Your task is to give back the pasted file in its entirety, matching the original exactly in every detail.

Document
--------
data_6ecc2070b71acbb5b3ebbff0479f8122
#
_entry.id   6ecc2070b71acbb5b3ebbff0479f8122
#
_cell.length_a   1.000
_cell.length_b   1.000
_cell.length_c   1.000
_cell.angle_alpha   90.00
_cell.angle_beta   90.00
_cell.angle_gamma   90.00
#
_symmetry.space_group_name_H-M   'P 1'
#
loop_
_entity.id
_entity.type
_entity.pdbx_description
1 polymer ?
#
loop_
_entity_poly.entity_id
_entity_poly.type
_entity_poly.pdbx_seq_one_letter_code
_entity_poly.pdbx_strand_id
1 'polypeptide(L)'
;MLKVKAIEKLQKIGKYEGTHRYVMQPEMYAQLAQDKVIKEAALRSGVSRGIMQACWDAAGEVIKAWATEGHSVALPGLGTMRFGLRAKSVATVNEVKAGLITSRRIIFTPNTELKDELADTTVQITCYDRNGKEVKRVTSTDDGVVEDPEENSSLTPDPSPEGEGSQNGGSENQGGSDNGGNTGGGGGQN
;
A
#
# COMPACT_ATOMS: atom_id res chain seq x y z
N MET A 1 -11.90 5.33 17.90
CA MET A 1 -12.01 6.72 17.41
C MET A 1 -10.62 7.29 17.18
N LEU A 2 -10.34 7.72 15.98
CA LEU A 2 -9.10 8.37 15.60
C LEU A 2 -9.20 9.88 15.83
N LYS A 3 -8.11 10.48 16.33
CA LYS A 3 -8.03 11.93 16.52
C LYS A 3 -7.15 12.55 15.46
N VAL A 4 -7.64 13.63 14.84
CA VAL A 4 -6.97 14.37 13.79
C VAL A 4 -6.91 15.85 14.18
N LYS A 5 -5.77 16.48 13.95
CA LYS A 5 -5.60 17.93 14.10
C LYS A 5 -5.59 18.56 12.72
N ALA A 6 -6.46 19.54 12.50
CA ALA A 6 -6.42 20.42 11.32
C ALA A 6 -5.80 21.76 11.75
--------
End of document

data_6ecc2070b71acbb5b3ebbff0479f8122
#
_entry.id   6ecc2070b71acbb5b3ebbff0479f8122
#
_cell.length_a   1.000
_cell.length_b   1.000
_cell.length_c   1.000
_cell.angle_alpha   90.00
_cell.angle_beta   90.00
_cell.angle_gamma   90.00
#
_symmetry.space_group_name_H-M   'P 1'
#
loop_
_entity.id
_entity.type
_entity.pdbx_description
1 polymer ?
#
loop_
_entity_poly.entity_id
_entity_poly.type
_entity_poly.pdbx_seq_one_letter_code
_entity_poly.pdbx_strand_id
1 'polypeptide(L)'
;MLKVKAIEKLQKIGKYEGTHRYVMQPEMYAQLAQDKVIKEAALRSGVSRGIMQACWDAAGEVIKAWATEGHSVALPGLGTMRFGLRAKSVATVNEVKAGLITSRRIIFTPNTELKDELADTTVQITCYDRNGKEVKRVTSTDDGVVEDPEENSSLTPDPSPEGEGSQNGGSENQGGSDNGGNTGGGGGQN
;
A
#
# COMPACT_ATOMS: atom_id res chain seq x y z
N MET A 1 -11.90 5.33 17.90
CA MET A 1 -12.01 6.72 17.41
C MET A 1 -10.62 7.29 17.18
N LEU A 2 -10.34 7.72 15.98
CA LEU A 2 -9.10 8.37 15.60
C LEU A 2 -9.20 9.88 15.83
N LYS A 3 -8.11 10.48 16.33
CA LYS A 3 -8.03 11.93 16.52
C LYS A 3 -7.15 12.55 15.46
N VAL A 4 -7.64 13.63 14.84
CA VAL A 4 -6.97 14.37 13.79
C VAL A 4 -6.91 15.85 14.18
N LYS A 5 -5.77 16.48 13.95
CA LYS A 5 -5.60 17.93 14.10
C LYS A 5 -5.59 18.56 12.72
N ALA A 6 -6.46 19.54 12.50
CA ALA A 6 -6.42 20.42 11.32
C ALA A 6 -5.80 21.76 11.75